David Rice of the group Higher Ed Works forwarded along an article from Inside Higher Education this morning that includes some encouraging news about a Tufts University study on student participation in U.S. elections. This is from “Massive Surge in Student Voting”:
Turnout among college student voters more than doubled from the 2014 to 2018 midterm elections, according to a new report suggesting that a traditionally apathetic voting bloc may significantly influence next year’s presidential contest and politics at large.
Political researchers say efforts by colleges and universities to boost student civic engagement are paying off and that nearly 40 percent of students who were eligible to vote cast ballots in the 2018 elections, a significant upswing from 19 percent in the 2014 election. The change reflects a nationwide rise in voting participation in nearly every age demographic, but the spike among students is particularly noticeable.
The report released Thursday by Tufts University’s Institute for Democracy and Higher Education details the surge in college student voting. The National Study of Learning, Voting and Engagement, which launched in 2013, is now widely considered to be the best gauge of student voting patterns….
The study also found that voting rates were up among students of all races.
As noted, the report attributes the spike to variety of factors — from the rise of Trump to intentional efforts on college campuses to spur student participation. In the latter vein, it highlights a program at UNC Greensboro:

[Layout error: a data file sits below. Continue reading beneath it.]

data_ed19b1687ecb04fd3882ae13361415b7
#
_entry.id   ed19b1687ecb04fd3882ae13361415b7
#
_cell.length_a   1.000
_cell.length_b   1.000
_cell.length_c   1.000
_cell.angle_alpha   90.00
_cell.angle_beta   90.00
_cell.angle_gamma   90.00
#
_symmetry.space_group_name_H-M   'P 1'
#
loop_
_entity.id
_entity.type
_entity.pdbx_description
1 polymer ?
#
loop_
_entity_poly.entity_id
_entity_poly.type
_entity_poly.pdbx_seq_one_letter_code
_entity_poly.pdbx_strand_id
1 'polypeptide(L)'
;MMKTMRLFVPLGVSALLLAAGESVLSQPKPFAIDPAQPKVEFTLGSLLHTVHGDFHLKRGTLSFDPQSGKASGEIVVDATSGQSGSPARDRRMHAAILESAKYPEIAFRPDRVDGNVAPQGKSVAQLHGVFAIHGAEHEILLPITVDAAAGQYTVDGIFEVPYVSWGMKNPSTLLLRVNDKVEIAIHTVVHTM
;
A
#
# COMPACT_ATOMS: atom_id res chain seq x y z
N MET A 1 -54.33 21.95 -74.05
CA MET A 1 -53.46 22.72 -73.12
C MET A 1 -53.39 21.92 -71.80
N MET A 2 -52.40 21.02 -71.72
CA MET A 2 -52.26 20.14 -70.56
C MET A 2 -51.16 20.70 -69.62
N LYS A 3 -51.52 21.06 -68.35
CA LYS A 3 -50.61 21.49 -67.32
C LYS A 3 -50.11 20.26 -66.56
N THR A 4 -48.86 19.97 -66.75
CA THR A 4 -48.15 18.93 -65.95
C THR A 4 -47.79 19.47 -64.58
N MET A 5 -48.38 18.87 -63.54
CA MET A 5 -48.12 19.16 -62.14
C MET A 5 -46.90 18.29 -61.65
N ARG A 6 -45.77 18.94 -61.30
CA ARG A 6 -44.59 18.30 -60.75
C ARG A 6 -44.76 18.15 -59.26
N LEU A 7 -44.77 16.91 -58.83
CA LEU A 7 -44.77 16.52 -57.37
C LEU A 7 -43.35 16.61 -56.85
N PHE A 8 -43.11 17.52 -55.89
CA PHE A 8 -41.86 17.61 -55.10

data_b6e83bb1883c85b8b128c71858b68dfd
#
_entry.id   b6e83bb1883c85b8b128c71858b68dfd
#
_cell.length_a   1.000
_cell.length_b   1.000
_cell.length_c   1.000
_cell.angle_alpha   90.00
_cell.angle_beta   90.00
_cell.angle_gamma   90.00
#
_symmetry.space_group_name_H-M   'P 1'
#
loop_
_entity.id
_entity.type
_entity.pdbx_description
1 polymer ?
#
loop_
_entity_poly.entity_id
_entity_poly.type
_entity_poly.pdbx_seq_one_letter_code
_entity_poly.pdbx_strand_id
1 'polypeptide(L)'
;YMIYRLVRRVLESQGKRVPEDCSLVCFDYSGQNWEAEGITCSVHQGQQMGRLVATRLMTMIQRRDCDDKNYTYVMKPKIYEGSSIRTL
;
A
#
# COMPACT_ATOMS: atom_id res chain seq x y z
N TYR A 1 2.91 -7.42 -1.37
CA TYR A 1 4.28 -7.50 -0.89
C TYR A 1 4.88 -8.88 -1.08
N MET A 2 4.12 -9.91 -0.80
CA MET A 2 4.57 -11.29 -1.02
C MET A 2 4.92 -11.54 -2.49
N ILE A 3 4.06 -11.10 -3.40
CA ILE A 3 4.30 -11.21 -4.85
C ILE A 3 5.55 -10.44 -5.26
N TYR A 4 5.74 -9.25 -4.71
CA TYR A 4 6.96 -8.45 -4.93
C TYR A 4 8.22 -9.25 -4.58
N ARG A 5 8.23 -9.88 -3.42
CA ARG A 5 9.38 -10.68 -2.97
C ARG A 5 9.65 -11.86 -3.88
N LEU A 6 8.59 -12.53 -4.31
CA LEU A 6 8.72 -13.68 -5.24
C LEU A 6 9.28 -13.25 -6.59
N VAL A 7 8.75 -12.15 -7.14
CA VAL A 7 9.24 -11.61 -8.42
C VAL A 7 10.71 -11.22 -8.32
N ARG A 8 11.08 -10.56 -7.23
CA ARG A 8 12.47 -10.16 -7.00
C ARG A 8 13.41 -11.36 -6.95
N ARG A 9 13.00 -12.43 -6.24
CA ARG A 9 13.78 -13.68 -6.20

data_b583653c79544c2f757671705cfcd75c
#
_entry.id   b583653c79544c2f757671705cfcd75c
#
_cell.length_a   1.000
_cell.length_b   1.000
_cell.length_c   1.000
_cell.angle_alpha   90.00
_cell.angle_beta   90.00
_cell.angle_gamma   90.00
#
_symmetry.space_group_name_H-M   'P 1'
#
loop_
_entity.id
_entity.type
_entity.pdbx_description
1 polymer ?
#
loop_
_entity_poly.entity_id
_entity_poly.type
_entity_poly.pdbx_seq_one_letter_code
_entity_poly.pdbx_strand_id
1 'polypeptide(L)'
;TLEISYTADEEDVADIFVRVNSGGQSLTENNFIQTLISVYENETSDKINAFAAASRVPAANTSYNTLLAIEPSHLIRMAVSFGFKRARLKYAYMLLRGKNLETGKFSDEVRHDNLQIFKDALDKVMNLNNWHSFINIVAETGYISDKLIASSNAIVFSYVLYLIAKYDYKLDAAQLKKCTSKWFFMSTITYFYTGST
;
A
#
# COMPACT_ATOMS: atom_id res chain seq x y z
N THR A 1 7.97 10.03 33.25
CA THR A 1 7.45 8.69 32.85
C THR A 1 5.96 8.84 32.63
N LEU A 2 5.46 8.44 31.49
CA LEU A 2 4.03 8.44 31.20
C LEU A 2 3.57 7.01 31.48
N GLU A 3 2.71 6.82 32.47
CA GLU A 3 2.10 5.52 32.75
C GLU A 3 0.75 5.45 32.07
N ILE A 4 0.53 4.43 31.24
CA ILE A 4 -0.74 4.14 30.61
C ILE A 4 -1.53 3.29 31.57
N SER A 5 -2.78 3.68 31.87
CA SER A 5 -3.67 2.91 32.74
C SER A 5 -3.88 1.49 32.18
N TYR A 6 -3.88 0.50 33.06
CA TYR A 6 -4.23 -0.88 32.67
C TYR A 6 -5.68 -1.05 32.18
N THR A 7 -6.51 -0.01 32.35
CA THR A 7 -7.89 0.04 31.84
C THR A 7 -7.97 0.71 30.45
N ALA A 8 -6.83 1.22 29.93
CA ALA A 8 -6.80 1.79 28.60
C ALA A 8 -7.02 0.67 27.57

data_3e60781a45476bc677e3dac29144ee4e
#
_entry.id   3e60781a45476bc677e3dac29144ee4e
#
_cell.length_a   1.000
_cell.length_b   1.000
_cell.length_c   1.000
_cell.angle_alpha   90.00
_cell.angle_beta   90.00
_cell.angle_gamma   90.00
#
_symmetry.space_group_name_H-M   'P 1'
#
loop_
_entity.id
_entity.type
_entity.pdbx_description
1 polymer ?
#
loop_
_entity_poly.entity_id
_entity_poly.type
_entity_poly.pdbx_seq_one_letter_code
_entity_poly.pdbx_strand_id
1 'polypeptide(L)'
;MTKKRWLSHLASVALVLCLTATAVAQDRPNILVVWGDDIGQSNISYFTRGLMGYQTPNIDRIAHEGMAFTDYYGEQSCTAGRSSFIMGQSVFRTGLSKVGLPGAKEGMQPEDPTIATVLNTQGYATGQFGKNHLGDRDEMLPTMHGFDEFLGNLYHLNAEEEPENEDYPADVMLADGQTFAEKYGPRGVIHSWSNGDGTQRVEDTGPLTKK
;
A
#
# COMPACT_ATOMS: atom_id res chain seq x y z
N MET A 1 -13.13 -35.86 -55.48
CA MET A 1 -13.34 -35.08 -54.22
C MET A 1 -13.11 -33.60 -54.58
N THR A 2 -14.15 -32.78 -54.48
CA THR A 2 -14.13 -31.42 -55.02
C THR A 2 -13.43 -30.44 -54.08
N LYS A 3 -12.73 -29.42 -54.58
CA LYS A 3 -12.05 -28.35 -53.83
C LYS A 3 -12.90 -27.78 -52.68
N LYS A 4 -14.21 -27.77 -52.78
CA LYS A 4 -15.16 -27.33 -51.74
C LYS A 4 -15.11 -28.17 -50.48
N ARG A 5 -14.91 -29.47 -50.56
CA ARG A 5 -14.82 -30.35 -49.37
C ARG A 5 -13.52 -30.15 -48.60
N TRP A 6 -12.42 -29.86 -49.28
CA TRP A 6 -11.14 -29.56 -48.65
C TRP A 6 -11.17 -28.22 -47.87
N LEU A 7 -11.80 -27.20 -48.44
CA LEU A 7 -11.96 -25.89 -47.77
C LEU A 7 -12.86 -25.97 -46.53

For instance, students at the University of North Carolina at Greensboro are given a checklist when they move out of the dormitories that asks them whether they’ve updated their voter registration with their new address.
Not surprisingly, the growth in participation has alarmed some conservatives.
Lawmakers are taking notice that students — who overwhelmingly tend to vote liberal — may play a role in the upcoming election. Some lawmakers have tried to limit early voting centers on campuses, as a result. For example, the former Maine governor Paul LePage, a Republican, went so far as to disseminate misleading information about the requirements for voting.
Kim Reynolds, the Republican governor of Iowa, recently was accused of disenfranchising college voters by scheduling two special elections on dates when certain students would not be on campus.
The bottom line: One can only hope that the events of the last few years, as well as the growing existential threats posed by the climate crisis and environmental challenges, have spurred young people to awareness and action and that it’s not a temporary phenomenon.